“Chance” Meetings or Meant to Be?

Sharon L. Peters recently wrote in her USA Today column about losing her beloved dog Rufus. She happened to meet Rufus one Saturday when dropping off cans for recycling at the local animal shelter. Sharon adopted Rufus, an older dog, and enjoyed a few good years with him. Her story got me thinking about how I met some of the dogs that have been an important part of my life.

When I was a kid we couldn’t have a dog because my sister was allergic to them. We had gerbils, and I even got a pony before I ever had a dog. I used to walk the neighbors’ dogs and take care of them when their people went on vacation. Then one morning when I was 12 years old, a puppy appeared on our front porch.

He was hungry and shivering. We took him in, but only until we could find his real owners, my mom said. He slept on a blanket next to my bed and before I knew it he was sleeping on the bed with me. It didn’t take long for my mom to find out where he came from. Some kids had won him at the fair and he had wandered off when they were playing tennis across the street. They’d searched for him, but didn’t find him. The next morning he had turned up on our porch. The kids already had a dog at home and their mom said they couldn’t keep the puppy. They would have to find him another home. I didn’t think it was fair that they might have two dogs while I didn’t even have one. By that time, I had bonded with him and my sister hadn’t reacted to having him in the house. “Fuzzer” was ours to keep. He was the first dog to find me.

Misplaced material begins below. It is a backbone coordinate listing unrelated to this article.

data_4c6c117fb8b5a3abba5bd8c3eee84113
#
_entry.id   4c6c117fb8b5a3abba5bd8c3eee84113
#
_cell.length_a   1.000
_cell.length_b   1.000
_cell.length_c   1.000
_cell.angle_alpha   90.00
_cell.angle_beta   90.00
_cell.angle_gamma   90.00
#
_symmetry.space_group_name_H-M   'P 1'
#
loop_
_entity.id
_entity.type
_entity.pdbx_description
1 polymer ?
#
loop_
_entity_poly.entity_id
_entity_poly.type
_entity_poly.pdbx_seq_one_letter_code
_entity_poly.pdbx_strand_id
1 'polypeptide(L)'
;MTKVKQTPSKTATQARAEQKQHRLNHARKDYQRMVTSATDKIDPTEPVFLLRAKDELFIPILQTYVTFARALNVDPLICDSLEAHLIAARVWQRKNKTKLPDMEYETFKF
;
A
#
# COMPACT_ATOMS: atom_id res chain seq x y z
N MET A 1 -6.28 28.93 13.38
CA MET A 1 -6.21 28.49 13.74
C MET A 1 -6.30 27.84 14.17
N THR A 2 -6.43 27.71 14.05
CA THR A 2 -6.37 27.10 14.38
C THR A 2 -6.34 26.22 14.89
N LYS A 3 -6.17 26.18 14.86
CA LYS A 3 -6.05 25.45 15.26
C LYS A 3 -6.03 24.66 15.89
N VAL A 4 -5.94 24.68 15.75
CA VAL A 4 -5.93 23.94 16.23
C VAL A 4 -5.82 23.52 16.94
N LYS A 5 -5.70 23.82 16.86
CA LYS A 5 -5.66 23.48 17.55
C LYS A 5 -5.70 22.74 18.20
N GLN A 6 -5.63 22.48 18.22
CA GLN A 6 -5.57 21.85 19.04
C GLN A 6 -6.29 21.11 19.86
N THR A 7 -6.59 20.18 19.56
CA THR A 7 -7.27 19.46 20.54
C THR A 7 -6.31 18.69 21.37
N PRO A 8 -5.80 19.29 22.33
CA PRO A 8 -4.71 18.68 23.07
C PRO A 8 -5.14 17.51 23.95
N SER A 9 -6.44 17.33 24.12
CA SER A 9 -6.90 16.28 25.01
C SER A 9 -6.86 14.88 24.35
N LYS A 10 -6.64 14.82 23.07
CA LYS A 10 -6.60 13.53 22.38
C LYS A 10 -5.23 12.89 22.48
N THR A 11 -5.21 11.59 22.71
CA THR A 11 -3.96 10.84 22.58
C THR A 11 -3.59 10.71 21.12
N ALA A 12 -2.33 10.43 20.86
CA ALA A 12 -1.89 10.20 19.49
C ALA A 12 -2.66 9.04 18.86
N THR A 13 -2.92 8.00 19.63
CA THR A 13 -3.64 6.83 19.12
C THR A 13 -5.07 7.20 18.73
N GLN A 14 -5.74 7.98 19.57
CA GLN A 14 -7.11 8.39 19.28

Many years later, I met puppy Bandit just minutes after my dog Rusty had passed on. I had taken Rusty, a very old dog, to the vet for the last time. He had been a stray, adopted from the local animal shelter. His liver was failing and he was very ill and in pain. It was his time to go. After he left me, I went out to the truck where Rainbow waited. She was his pal, a much younger and higher energy dog. I took her in to see that Rusty had passed on, then took her back to the truck and was ready to drive home. But I was compelled to go back into the clinic to get her a chew toy. I knew she would be lonely as the only dog and would need something to keep her busy. In the clinic, a blue cattle dog was standing at the counter with an unfamiliar woman. I was surprised because I didn’t see cattle dogs often and hadn’t seen them at our vet clinic before. I asked the woman if it was okay to pet her dog, and told her that I had just lost my cattle dog mix a few minutes earlier. She encouraged me to pet the blue girl, Opal, and told me that she had a red puppy in the car. He was the last one of the litter and he didn’t have a home yet. People on her waiting list had been looking for blues. I told her that I had another red heeler mix in the truck and that we like the reds at our house! I hadn’t even had a chance to think about where my next dog would come from. Rusty was very old, but had fallen ill rather suddenly.

Louanne told me that while she was driving to the clinic, she’d had a peaceful feeling about finding the red puppy a new home. She offered to get him from the car to show me. I told her that I couldn’t make a decision on a new dog right away and that Rainbow was probably upset about Rusty passing on. But Louanne brought the red pup over. He had Rusty’s double mask and red ears. He was a very nice, bold, playful puppy and I was taken with him right away. He and Rainbow got along from the beginning. I asked Louanne for references. I would need some time to make a decision. We exchanged information and Rainbow and I went home.